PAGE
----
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Basswood Guitar

Summary:
Generated image When Jasper finds an old basswood guitar at a rummage sale, will he rediscover an old passion in himself?


Notes:


6. Chapter 6

Rating 0/5   Word Count 809   Review this Chapter

Again, I waited until the house was empty. For some reason, I couldn’t bring myself to ask Edward to lend me the guitar. I should not have felt this way; he had now completely discarded the instrument, returning to his piano. I felt like I needed to keep this part of me safe.

Once again, I was waved into the hospital without qualm. Perhaps I didn’t carry the name of Cullen, but in a way I belonged to Carlisle, and was afforded the respect he had earned.

When I entered Hank’s room, he was more coherent than he was on my last visit. He sat up, smiled at me. Offered his hand, which I shook. I was alarmed at the temperature of his skin. He was burning with fever. He probably didn’t even notice the chill of my own fingers.

“Come to play me a tune, son?” he asked.

“Yes sir,” I replied. “Any requests?”

“None that you’d know,” he laughed heartily.

I couldn’t help but smile. “Try me.”

“How ‘bout… Hank Williams.”

“All right,” I grinned. “How about… I’ll Be a Bachelor Till I Die?”

“Sounds about right,” he laughed.

I pulled a chair close to the bed and sat down. I slipped the sling over my head and settled the guitar on my right thigh, twisting my left foot behind the leg of the chair. Placing my left hand on the neck, I curled my fingers over the frets. A few strokes of my thumb over the strings brought the notes from the belly of the instrument, clear and soft and perfect, and nothing had felt so right in so long.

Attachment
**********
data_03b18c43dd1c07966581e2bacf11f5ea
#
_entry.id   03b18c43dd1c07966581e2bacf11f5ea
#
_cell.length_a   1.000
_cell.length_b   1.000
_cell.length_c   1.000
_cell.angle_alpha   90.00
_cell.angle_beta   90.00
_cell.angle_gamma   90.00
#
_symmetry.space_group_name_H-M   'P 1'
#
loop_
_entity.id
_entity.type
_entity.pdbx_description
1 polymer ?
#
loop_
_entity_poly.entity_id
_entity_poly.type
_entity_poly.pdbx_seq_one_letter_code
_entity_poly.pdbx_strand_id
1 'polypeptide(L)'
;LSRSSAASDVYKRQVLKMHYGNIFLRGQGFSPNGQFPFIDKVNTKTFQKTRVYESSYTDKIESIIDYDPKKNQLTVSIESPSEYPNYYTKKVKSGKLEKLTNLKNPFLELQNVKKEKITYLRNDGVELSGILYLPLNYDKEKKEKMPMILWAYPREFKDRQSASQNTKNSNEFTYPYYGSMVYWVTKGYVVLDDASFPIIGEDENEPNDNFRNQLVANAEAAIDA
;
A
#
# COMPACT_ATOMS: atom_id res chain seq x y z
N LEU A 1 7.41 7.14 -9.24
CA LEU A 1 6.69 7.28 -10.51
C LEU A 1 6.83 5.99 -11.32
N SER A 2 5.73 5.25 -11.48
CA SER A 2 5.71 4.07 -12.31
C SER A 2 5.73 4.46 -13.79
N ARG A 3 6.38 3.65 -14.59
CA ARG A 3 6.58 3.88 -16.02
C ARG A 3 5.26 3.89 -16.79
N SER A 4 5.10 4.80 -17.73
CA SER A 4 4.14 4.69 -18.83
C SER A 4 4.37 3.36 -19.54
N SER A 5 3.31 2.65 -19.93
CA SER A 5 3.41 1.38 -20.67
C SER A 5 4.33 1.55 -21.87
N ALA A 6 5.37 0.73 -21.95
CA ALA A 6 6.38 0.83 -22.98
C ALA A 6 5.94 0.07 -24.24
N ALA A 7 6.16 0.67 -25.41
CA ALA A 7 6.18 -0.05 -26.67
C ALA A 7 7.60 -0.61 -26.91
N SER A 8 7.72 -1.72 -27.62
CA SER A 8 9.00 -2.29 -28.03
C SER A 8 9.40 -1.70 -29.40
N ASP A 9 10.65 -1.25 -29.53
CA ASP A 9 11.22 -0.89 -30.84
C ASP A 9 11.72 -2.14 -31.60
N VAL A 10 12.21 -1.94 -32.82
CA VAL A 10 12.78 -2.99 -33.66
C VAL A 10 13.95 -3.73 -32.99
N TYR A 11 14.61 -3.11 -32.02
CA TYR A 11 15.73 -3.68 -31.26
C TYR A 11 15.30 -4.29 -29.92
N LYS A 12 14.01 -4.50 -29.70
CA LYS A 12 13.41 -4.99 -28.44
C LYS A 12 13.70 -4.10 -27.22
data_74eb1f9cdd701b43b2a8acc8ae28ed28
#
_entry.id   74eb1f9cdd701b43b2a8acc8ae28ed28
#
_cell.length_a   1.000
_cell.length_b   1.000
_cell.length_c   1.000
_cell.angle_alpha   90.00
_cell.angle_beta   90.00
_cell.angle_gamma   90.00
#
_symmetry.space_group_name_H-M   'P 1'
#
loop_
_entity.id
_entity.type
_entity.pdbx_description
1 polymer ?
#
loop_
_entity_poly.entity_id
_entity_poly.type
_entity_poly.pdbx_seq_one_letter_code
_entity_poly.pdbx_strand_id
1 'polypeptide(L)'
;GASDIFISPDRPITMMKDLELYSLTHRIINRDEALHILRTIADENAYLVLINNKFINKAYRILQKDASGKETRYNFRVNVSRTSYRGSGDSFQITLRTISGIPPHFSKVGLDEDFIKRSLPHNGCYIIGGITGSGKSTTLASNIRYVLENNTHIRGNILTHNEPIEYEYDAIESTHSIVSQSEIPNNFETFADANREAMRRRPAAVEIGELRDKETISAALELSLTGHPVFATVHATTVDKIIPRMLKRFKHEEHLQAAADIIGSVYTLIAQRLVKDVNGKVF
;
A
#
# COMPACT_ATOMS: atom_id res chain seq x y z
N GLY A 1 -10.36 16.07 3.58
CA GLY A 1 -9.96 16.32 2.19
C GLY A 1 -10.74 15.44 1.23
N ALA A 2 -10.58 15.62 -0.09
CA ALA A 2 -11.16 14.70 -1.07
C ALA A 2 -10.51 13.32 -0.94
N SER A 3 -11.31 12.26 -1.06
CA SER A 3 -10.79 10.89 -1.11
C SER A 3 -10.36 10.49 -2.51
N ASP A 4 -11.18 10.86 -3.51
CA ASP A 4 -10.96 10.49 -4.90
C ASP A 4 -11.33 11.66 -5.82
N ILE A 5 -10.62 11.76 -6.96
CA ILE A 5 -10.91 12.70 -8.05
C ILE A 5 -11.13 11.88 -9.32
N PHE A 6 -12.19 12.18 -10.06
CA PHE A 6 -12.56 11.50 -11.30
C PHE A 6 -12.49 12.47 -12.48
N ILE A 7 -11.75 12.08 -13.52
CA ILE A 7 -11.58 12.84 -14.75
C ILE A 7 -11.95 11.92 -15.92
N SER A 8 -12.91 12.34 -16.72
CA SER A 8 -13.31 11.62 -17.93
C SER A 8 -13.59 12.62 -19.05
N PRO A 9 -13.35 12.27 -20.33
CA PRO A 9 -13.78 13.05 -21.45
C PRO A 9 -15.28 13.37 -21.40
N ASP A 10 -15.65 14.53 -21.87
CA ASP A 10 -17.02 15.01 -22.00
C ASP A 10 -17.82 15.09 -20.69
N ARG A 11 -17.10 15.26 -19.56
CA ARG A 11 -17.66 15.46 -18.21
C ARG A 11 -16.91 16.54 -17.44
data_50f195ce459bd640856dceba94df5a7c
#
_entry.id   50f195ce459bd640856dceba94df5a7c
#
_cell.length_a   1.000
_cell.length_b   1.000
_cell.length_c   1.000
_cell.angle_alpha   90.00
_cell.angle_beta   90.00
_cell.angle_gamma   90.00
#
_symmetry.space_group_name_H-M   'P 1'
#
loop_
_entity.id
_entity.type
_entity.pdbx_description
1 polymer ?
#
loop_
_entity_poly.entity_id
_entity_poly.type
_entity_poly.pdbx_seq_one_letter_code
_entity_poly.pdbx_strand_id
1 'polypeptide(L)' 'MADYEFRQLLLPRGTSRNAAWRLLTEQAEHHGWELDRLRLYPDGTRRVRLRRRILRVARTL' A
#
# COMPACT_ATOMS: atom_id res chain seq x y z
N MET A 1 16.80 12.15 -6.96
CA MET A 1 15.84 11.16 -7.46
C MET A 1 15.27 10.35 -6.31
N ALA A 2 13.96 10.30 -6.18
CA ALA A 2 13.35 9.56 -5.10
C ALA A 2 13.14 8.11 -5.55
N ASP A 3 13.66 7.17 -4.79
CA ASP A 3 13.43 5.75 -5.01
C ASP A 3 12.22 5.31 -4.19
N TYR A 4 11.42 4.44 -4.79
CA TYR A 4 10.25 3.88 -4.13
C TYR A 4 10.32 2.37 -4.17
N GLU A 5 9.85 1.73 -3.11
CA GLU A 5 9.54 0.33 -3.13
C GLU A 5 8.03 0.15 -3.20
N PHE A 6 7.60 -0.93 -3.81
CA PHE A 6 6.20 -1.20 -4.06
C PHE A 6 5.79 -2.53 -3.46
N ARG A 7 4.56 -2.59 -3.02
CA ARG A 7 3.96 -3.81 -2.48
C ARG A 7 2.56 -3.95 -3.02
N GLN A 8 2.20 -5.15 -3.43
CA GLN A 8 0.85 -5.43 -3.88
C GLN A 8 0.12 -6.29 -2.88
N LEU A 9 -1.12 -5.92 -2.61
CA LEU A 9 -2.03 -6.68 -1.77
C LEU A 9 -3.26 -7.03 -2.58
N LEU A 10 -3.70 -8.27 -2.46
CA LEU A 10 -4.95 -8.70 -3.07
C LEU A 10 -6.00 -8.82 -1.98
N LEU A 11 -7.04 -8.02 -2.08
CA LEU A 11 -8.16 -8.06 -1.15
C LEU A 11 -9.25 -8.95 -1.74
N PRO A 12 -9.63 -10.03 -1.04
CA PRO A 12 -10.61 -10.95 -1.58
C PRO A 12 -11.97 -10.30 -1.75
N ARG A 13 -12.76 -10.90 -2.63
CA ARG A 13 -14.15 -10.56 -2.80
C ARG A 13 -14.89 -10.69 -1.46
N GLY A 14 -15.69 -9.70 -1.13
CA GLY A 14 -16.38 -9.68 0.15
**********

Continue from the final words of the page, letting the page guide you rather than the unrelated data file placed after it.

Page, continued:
Bouncing my knee a few times to get the beat, I began to pluck out the tune.

“I'll take you to the picture show, and babe I'll hold your hand, I'll sit up in your parlor, let you cool me with your fan, I'll listen to your troubles, and pet you when you cry, But get that marryin' out of your head, I'll be a bachelor till I die.”

I finished out the song, then ran through a few more oldies. Occasionally, Hank would join in, adding his gruffer bass to mine. After a bit, I tilted the guitar up, to feign a rest. Throughout, the joy I felt coming from the other man only added to my own. It was incredible how good this felt; it was almost like learning who I was.

“Ah, yer a natural sonnie,” Hank complemented. “Never heard anyone play so good, ‘cept maybe my brother.”

“Quick fingers?”

“Oh yes. Jake, he could play, he could. Pick out a tune on just about anything. Used to play that old guitar for the boys, at night when the sun was a’ settin’. That was before we was hit. War, somethin’ you should never see. I pray every night that young’uns like you’ll never see things that I’ve seen.”

He was getting farther away, sorrow coming on like a storm. His eyes filled, grew distant. “Yep. I’ve seen things you could never think. Your worst dream, your biggest fear, that’s what war is a hundred times over.”

“Yes sir,” I said quietly. “I know something of it.”

The words just came unplanned, unbidden. Immediately I was horrified, that I could come so close so easily to exposing myself, my family. But he seemed to just absorb it, understand it, accept it, know it was truth and not question it.

“Yes, I believe you do son, I believe you do.”

“Where is your brother now?” I ventured after a pause.

He turned his head to me, started to answer, and began to cough violently. It was a sudden, and fierce onslaught, and blood was quick to stain the corners of his mouth. Monitors and charts began to fly, whirring and flashing lights.

At the first sign of blood I had risen to my feet, but I seemed frozen in place. I was unbothered by the scent, only fear for this man’s life held me. This I realized with shock; then Carlisle was there. He swept into the room, at Hank’s side in seconds. His eyes flashed to me, and I felt the fear, then shock, then guilt coming fast and furious. His hands found Hank’s shoulders and held him to the bed.

“Out, Jasper, please,” he said quietly.

His voice broke the spell, and I nodded once before stepping out the door. I passed to nurses on my way out, headed in to assist Carlisle. I practically ran to the Jeep once I had hit the parking lot. Slamming the door, I froze for a second before slumping in the seat.

Wild, erratic thoughts were all I could grasp. This wasn’t me. It isn’t this easy. Am I losing myself? And why, oh why, is this so hard?